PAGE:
On 1 August 2017, BrooklynPaper.com — the internet-facing side of a local Brooklyn weekly — published a story that claimed to document an increase in Brooklyn pet owners refusing to vaccinate their pets over fears the treatment would give their furry friends autism:
A growing, national anti-vaccination movement that claims the inoculations can cause autism in children has led Brooklyn pet-owners to withhold vaccines against deadly and spreadable diseases from their critters, according to local veterinarians.
The story has since gone viral, thanks primarily to the British tabloid Daily Mail, which essentially republished the same piece with no additional reporting, but with more capital letters in their headline: "Brooklyn dog owners refuse to vaccinate their pets because they fear shots will give them AUTISM."
These stories make two highly shareable claims: 1) Pet owner behavior in Brooklyn has changed such that an increasing number of pet owners are refusing to vaccinate their pets; and 2) this purported change in behavior is attributable to the (human) anti-vaccine movement, which embraces the widely discredited link between vaccines and autism.
Unfortunately, the evidence provided to support these Tweet-friendly claims is insufficient to document either a change in behavior or hypothesize a reason for why it may or may not be happening. In support of the claim that pet owners are increasingly refusing vaccinations, BrooklynPaper quotes two local veterinarians.
The first vet, Dr. Amy Ford, does suggest she has seen an increasing number of clients who "don’t want to vaccinate their pet" (not that they are actually avoiding the treatment, mind you):
“We do see a higher number of clients who don’t want to vaccinate their animals,” said Dr. Amy Ford of the Veterinarian Wellness Center of Boerum Hill.
The second vet provides one example (which is mathematically incapable of being evidence of a trend on its own), while reiterating the point that dogs are not typically diagnosed with autism:
“I had a client concerned about an autistic child who didn’t want to vaccinate the dog for the same reason,” said Dr. Stephanie Liff of Clinton Hill’s Pure Paws Veterinary Care. “We’ve never diagnosed autism in a dog. I don’t think you could.”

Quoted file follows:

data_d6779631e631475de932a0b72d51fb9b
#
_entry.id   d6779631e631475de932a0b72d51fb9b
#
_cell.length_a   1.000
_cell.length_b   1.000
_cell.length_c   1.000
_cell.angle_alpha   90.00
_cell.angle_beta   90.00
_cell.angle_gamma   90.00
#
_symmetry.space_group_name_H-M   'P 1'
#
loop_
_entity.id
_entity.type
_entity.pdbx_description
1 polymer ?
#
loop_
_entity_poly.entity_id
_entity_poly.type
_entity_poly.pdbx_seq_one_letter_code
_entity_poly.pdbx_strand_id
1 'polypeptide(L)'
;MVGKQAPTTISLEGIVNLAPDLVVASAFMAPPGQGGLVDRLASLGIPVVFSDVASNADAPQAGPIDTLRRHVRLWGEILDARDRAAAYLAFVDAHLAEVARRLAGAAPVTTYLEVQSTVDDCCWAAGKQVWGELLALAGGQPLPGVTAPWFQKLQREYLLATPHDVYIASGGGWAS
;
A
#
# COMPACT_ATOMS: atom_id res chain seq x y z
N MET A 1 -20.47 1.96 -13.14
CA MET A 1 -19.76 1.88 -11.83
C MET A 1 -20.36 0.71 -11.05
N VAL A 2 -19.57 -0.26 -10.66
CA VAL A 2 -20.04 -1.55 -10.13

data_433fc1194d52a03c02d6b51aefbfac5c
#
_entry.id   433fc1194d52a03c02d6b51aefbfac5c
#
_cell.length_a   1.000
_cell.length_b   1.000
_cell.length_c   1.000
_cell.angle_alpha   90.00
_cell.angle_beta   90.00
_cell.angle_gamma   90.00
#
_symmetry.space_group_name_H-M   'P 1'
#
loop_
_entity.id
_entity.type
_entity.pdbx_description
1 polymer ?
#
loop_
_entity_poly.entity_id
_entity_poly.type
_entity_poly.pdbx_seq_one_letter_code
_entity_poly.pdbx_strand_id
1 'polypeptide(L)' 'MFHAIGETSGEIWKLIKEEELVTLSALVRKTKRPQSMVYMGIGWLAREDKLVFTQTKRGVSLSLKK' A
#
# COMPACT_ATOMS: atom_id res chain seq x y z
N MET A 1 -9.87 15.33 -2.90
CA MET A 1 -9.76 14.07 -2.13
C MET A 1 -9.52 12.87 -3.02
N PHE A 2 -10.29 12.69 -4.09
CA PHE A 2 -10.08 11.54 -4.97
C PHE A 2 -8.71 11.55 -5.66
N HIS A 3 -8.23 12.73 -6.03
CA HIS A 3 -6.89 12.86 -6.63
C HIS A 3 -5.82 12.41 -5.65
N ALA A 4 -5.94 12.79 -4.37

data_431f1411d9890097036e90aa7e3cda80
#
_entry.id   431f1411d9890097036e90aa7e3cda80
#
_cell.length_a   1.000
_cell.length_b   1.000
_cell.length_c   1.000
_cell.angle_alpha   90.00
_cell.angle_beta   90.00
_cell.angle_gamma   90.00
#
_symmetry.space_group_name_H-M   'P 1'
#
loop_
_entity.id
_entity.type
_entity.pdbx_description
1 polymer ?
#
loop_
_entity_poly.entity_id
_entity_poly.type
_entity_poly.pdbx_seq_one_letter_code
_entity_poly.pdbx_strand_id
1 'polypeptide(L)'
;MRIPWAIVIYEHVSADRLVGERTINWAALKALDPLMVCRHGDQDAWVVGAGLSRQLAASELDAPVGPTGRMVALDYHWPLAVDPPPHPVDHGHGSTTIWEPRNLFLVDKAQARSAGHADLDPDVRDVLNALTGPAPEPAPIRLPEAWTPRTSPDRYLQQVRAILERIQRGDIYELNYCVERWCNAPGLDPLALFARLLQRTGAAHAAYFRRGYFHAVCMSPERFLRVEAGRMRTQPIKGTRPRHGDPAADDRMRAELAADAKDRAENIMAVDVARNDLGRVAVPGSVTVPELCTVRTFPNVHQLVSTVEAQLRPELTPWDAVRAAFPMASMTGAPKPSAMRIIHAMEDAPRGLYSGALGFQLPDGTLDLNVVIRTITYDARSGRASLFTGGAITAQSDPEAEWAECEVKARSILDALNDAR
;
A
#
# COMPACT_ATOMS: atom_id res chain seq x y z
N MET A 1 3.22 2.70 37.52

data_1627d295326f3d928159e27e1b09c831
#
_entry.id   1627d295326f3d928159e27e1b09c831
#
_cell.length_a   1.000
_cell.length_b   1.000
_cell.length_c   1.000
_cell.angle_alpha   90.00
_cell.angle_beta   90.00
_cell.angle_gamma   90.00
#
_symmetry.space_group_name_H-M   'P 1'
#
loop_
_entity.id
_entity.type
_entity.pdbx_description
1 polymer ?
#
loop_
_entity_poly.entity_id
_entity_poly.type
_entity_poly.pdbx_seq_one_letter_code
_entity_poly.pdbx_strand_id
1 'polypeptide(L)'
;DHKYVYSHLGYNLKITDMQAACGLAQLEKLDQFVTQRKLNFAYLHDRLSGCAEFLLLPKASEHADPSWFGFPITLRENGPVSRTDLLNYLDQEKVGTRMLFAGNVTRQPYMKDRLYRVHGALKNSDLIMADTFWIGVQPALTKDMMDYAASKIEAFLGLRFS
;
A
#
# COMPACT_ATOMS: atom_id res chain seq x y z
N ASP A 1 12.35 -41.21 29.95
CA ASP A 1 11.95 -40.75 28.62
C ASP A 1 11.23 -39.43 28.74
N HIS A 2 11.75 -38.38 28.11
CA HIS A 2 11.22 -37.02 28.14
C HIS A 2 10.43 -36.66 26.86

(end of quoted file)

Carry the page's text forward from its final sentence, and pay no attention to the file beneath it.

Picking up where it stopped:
Collectively, then, the evidence for this change in behavior rests on a single incident in one clinic and the qualitative testimony of a single vet in another that suggests only increased concern, not increased refusal.
The evidence linking this supposed trend to the anti-vaccine movement is similarly tenuous, and primarily relies, again, on speculative statements from Ford and Linn:
“[People refusing to vaccinate their pets may] be stemming from the anti-vaccine movement, which people are applying to their pets.” [...]
“It’s actually much more common in the hipster-y areas,” Ford said. “I really don’t know what the reasoning is, they just feel that injecting chemicals into their pet is going to cause problems.”
To shore up both claims, BrooklynPaper then conducted interviews with random dog owners on the street, only to find that none of them personally held these views or acted on them:
Not all residents of Kings County’s “hipster-y areas” refuse to inoculate their pets, however, according to Greenpoint dog owner Larissa Moon, spotted on Wednesday walking her pooch in Prospect Park.
“It’s a pretty good idea to vaccinate both your dogs and your kids” she said, while wearing a leaf for a hat.
“I’ve bumped into a couple people who told me ‘Don’t vaccinate your dog,’ ” said Adam Weller. “I’m like, ‘Okay, have a nice day!’ ”
Another former pup owner said that while she has vaccinated pets in the past, recent concerns over the injections’ side affects [sic] have moved her to doubt their necessity.
“I’ve heard over the past couple of years that there can be issues with [vaccinations],” said Park Slope resident Jeannette D’Mico, whose two pooches died last year. “I will get another dog eventually, and will look into not doing that blindly.”
We are, to be clear, arguing neither for or against the notion that the human anti-vaccine movement may be altering pet owner behavior. We are, however, arguing that the claims made in the original story and in headlines and tweets across the internet stem primarily from the speculative testimony of two Brooklyn vets, and from interviews of random people on the street that, in reality, provide zero direct support said claims.
As such, we rank the purported increase anti-pet-vaccination in Brooklyn as unproven.